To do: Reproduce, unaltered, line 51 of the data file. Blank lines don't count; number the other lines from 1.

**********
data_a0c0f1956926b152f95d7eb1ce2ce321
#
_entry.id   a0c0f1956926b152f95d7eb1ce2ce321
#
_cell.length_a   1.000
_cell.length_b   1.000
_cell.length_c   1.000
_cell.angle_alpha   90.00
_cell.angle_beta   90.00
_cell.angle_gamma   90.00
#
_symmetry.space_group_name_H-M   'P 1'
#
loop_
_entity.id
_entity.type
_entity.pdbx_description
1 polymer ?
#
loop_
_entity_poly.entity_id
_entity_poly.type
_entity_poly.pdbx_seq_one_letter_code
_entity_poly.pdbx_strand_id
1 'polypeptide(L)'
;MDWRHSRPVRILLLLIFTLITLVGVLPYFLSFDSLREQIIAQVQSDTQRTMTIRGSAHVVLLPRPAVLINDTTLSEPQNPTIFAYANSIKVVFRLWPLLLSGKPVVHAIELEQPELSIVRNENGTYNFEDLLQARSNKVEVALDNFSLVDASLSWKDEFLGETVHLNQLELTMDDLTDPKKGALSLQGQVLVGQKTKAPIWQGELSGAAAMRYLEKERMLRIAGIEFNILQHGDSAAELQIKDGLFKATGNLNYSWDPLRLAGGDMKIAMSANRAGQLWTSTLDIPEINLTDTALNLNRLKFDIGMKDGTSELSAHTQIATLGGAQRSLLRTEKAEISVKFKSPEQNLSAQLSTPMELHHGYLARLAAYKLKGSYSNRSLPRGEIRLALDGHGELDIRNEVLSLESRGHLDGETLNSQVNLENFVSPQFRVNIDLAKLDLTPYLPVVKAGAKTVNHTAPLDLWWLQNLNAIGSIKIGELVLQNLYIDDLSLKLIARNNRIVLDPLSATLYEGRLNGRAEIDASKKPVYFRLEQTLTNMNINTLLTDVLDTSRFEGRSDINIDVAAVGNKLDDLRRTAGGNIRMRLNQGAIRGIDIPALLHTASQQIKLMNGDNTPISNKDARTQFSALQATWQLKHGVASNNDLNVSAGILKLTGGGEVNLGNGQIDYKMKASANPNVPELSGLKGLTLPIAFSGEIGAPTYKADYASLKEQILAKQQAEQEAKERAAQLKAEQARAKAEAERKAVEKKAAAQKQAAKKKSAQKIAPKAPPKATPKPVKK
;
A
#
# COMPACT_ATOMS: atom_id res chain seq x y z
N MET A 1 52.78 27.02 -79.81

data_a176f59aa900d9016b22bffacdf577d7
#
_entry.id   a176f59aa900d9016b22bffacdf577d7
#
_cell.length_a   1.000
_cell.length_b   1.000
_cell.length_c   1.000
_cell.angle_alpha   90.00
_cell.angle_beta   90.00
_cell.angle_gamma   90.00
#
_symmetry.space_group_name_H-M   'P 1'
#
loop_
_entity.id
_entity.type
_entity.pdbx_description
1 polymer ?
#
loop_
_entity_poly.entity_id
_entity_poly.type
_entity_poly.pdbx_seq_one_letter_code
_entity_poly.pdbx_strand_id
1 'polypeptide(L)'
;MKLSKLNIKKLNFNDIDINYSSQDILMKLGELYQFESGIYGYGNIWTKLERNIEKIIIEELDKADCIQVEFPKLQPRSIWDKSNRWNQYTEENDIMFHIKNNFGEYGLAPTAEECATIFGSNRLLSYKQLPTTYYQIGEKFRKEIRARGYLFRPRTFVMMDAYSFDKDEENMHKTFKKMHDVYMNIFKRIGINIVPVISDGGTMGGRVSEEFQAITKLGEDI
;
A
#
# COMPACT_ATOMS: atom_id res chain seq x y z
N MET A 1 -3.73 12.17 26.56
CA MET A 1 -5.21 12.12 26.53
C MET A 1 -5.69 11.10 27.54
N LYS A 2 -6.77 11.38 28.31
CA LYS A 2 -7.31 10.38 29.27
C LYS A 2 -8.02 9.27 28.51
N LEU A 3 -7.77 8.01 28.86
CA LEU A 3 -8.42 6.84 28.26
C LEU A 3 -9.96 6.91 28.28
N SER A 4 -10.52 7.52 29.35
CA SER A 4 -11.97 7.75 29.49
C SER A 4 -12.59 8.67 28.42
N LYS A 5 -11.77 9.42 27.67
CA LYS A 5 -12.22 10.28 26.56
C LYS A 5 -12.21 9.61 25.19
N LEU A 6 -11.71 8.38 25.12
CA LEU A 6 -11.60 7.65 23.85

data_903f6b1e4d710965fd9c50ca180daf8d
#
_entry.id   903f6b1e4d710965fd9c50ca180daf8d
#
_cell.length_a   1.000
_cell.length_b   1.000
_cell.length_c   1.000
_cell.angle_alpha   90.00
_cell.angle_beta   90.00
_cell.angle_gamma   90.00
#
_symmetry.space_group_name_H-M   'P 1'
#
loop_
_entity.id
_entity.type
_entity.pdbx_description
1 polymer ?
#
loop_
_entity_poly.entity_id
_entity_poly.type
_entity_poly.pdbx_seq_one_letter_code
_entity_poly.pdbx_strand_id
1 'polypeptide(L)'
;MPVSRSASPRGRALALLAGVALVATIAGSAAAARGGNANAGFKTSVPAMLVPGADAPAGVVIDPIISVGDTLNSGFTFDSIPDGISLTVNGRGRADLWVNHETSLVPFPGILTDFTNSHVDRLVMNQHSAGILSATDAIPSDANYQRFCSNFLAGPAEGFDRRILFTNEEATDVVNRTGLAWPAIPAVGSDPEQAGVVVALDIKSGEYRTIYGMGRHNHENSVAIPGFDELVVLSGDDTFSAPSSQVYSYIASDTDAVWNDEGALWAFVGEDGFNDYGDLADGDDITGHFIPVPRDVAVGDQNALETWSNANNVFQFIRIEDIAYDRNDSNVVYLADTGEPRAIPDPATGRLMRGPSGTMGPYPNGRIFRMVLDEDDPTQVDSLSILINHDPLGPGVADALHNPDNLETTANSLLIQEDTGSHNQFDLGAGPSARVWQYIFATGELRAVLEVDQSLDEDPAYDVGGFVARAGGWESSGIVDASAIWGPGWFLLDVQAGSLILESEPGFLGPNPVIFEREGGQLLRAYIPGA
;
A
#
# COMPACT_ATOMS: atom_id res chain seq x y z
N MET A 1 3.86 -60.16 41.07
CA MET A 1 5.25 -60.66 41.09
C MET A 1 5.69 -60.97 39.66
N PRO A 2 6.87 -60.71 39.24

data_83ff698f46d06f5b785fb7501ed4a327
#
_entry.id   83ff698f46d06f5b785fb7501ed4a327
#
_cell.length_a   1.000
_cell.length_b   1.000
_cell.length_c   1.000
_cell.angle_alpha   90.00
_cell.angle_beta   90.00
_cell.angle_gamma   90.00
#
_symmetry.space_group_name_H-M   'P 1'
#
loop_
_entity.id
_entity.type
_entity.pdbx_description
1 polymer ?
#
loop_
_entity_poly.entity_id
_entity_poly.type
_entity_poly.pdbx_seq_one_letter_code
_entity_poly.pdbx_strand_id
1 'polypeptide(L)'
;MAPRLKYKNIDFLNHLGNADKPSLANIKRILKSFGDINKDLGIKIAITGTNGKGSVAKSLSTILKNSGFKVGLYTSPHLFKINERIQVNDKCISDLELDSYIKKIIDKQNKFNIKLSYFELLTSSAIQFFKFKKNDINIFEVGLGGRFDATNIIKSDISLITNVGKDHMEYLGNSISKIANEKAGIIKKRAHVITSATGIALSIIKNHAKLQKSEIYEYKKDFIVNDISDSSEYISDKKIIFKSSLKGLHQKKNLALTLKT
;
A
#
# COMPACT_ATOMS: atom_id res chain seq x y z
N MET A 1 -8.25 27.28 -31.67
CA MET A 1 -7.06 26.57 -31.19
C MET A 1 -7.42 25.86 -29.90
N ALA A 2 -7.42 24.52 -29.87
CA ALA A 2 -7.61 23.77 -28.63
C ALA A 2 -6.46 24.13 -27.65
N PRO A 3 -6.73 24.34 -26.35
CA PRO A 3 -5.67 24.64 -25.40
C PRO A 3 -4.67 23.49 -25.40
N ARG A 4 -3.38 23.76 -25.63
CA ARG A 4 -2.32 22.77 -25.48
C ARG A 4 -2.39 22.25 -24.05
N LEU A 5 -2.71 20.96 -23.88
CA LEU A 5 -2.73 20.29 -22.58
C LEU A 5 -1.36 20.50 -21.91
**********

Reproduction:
loop_